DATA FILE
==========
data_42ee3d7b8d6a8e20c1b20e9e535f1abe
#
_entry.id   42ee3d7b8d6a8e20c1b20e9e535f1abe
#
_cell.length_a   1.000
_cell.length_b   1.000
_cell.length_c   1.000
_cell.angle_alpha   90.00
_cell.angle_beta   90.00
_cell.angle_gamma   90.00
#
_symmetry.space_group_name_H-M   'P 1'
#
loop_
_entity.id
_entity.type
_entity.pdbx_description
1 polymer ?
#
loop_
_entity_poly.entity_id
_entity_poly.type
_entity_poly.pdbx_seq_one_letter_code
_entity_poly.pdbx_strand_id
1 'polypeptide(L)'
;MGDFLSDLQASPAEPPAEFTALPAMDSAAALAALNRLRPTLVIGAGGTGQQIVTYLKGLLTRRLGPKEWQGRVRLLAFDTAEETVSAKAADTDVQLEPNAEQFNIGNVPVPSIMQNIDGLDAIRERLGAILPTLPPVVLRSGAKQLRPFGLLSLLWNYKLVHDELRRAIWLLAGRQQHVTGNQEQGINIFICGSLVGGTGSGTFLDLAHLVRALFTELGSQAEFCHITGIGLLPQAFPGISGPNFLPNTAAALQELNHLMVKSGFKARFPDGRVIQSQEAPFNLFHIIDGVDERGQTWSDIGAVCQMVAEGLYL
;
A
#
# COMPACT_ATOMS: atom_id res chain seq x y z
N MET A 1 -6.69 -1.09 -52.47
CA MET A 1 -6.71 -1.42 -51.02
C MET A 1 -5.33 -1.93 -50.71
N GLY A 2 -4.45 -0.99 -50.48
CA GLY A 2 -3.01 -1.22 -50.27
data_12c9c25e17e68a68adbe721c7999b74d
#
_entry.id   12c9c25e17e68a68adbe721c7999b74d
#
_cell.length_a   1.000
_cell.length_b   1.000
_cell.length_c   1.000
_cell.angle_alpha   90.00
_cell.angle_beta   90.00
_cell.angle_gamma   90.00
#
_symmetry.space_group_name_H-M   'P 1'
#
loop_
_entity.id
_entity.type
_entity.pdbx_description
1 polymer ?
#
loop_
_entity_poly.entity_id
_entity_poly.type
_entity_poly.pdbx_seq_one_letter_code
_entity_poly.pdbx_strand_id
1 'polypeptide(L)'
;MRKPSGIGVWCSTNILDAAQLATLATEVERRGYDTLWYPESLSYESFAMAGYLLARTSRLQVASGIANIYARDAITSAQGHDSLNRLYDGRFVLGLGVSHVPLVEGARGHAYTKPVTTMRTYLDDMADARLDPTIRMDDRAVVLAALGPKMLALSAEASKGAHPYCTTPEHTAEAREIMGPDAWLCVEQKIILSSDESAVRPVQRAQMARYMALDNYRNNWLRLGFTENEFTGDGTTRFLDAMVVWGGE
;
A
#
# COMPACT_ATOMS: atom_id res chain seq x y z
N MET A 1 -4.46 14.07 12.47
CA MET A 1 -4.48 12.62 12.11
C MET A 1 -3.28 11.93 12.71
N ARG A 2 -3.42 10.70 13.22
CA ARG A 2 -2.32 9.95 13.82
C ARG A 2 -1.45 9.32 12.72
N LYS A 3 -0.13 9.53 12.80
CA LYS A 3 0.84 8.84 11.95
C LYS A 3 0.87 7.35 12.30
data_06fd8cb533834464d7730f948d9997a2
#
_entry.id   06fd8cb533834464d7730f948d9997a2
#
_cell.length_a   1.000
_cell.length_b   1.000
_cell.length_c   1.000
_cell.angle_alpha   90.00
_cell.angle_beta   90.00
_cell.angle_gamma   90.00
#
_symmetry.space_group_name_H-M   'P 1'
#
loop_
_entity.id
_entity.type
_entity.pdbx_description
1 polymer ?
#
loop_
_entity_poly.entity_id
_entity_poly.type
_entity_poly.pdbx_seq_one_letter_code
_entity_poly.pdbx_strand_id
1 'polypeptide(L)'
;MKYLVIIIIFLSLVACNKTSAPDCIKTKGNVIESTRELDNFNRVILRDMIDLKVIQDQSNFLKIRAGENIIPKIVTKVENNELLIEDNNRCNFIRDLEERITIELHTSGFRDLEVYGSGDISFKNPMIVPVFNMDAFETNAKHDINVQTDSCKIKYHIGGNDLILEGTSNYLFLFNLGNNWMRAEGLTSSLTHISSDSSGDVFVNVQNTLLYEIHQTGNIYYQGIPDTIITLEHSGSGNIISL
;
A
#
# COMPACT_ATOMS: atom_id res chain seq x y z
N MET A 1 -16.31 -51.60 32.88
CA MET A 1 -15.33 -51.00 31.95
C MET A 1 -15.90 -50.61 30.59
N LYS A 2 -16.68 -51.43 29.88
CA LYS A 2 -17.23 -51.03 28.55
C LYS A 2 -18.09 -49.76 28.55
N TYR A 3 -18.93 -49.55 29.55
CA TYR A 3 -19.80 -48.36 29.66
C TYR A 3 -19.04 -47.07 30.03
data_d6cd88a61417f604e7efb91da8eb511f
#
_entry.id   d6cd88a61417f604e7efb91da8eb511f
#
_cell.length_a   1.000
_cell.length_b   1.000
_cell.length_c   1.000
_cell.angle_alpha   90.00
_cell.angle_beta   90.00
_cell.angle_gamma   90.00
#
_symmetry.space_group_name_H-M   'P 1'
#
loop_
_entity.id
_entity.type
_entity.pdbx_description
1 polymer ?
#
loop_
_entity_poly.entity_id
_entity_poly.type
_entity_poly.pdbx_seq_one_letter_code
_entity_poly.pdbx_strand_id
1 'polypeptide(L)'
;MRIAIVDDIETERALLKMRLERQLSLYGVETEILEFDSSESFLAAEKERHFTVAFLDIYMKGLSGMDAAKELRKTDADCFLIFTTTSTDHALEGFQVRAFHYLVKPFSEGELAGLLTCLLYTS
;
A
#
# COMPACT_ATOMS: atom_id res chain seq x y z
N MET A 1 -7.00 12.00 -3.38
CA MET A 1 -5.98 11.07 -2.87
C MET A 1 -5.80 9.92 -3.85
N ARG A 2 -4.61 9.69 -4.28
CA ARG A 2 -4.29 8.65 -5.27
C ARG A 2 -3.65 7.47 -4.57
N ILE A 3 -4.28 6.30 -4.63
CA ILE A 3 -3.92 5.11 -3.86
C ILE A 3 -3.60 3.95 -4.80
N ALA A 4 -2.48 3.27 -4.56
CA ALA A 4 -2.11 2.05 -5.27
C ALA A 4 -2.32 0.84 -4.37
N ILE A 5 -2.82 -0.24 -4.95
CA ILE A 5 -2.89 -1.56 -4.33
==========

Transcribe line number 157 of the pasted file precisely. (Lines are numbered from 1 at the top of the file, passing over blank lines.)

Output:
CA ILE A 5 -2.89 -1.56 -4.33